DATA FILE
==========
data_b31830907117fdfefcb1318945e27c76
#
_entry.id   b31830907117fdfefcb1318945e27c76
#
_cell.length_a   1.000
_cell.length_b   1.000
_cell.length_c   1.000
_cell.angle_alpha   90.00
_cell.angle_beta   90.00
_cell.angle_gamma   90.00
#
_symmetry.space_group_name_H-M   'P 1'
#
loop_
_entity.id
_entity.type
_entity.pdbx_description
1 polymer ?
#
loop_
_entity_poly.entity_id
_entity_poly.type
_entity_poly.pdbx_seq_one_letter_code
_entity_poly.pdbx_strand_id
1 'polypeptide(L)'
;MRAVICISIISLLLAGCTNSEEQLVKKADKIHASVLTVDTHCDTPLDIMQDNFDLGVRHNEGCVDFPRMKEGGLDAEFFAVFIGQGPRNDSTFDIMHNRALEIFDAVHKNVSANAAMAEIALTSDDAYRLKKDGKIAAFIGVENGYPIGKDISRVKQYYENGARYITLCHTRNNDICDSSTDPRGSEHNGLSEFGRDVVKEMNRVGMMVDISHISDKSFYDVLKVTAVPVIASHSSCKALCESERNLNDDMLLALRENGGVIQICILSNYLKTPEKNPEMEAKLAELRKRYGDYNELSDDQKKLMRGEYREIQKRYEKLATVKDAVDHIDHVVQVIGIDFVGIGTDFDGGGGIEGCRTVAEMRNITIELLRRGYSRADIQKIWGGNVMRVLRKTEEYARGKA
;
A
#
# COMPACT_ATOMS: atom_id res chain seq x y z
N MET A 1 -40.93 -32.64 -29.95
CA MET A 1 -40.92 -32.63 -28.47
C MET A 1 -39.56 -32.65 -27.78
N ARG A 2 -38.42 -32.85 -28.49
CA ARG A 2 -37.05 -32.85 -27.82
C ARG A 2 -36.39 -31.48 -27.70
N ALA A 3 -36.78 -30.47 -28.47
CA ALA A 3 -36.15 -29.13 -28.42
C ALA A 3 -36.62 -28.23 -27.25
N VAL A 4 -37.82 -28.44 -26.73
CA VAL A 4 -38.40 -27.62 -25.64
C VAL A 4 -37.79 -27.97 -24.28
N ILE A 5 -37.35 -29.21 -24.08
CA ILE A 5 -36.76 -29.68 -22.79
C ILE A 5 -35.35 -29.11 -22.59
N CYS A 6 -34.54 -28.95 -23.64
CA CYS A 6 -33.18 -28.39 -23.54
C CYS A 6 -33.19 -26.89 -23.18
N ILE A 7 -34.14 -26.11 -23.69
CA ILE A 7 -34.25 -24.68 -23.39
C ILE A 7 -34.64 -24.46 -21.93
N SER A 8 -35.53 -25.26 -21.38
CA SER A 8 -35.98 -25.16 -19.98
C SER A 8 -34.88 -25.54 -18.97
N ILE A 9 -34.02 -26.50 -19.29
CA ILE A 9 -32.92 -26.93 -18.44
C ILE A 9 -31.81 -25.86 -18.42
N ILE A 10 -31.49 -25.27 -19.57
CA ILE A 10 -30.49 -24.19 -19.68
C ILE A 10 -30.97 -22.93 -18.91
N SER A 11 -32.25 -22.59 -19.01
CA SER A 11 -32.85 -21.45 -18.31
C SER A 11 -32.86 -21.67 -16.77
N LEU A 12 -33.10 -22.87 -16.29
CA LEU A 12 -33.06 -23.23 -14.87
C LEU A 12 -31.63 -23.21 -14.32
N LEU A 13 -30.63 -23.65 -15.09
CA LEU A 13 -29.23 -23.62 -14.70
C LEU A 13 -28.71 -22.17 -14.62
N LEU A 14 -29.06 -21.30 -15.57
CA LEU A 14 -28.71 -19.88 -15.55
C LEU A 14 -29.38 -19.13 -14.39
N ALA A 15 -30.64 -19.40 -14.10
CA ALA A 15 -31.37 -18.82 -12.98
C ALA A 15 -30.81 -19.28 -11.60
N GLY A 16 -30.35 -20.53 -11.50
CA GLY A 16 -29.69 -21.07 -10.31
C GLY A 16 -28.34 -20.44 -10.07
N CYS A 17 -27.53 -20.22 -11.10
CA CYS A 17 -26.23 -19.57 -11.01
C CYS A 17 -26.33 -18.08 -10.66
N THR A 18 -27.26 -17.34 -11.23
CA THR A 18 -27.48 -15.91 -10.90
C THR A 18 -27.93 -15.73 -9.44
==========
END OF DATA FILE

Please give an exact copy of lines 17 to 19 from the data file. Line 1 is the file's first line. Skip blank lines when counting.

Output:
_entity.pdbx_description
1 polymer ?
#